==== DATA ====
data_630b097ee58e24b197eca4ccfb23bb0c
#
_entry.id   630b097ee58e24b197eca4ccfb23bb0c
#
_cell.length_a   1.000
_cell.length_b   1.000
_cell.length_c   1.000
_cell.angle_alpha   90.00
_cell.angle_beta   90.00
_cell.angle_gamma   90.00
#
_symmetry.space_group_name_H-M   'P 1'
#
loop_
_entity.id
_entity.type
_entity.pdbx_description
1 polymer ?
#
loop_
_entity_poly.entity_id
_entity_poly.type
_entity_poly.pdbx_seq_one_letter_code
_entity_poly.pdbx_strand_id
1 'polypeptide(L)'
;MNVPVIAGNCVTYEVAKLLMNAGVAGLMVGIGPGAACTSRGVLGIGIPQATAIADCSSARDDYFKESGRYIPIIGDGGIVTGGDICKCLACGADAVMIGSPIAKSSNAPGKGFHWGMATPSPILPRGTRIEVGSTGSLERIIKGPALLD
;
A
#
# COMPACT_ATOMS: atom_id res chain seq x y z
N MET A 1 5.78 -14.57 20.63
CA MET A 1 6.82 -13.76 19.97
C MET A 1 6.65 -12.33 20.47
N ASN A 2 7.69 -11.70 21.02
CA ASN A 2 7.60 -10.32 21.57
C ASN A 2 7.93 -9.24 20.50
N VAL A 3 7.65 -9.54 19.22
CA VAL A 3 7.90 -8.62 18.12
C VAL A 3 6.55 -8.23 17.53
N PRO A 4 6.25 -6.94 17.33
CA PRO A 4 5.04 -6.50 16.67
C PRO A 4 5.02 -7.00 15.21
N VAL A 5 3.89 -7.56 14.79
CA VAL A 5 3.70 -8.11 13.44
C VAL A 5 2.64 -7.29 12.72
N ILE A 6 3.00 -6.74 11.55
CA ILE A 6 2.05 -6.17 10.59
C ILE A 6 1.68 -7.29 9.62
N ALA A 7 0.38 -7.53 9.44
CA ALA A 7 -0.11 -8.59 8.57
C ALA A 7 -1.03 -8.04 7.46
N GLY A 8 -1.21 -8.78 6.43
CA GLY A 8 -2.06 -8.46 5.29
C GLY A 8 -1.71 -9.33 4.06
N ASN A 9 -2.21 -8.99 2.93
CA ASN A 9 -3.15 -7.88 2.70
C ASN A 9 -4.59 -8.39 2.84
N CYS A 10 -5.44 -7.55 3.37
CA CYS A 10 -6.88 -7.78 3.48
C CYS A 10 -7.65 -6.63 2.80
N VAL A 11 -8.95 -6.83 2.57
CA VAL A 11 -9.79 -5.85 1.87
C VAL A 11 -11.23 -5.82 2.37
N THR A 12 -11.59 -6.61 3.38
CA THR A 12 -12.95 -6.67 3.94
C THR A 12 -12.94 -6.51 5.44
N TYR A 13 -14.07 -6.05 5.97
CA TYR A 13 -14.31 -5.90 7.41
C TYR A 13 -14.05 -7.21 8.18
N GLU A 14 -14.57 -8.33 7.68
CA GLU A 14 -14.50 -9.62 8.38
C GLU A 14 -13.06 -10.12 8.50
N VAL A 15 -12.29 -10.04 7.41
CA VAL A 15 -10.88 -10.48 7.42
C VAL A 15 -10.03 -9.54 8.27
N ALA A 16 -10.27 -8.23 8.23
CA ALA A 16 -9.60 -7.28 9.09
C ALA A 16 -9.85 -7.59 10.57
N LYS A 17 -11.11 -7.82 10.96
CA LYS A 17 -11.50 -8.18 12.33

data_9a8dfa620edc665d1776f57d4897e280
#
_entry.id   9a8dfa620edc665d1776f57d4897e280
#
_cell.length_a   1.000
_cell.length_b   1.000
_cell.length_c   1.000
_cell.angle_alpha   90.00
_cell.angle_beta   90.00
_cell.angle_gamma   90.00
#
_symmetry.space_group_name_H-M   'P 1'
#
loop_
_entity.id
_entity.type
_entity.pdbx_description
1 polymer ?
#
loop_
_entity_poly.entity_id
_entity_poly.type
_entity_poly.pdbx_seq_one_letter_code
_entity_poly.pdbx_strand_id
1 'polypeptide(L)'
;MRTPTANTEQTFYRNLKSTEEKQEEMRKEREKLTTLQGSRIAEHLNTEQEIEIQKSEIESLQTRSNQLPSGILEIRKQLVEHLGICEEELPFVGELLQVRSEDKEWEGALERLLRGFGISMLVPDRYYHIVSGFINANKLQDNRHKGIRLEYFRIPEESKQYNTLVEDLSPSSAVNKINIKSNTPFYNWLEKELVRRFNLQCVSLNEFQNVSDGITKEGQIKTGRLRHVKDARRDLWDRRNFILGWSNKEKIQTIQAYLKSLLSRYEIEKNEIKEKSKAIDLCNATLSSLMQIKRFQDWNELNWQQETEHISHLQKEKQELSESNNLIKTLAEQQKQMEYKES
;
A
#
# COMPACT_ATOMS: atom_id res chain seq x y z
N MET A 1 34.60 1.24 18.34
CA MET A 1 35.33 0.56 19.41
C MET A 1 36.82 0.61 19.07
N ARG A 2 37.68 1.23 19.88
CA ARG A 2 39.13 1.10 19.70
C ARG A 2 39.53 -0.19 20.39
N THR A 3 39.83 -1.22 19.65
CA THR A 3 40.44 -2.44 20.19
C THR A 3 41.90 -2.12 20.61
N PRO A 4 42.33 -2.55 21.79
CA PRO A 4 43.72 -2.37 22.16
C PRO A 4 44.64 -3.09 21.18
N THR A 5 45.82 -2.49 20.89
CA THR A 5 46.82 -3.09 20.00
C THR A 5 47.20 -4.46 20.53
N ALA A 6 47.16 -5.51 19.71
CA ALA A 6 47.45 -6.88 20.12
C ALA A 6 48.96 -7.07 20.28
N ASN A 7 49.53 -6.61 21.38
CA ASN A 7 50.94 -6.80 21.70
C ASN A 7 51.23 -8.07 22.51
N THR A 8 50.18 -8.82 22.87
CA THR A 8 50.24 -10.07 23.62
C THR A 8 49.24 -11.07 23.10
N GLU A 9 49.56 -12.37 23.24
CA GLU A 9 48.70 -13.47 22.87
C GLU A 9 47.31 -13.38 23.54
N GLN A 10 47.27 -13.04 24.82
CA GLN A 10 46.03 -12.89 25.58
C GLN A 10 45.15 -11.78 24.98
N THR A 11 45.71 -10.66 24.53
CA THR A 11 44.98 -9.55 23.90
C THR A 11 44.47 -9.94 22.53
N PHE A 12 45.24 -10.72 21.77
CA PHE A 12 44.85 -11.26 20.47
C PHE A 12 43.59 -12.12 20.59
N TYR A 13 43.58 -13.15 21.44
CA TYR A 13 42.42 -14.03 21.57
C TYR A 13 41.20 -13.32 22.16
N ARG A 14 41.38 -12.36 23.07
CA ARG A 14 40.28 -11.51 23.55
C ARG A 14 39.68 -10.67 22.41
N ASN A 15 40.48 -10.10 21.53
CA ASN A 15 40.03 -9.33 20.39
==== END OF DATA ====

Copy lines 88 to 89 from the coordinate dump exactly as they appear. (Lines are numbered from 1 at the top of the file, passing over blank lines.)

_cell.angle_alpha   90.00
_cell.angle_beta   90.00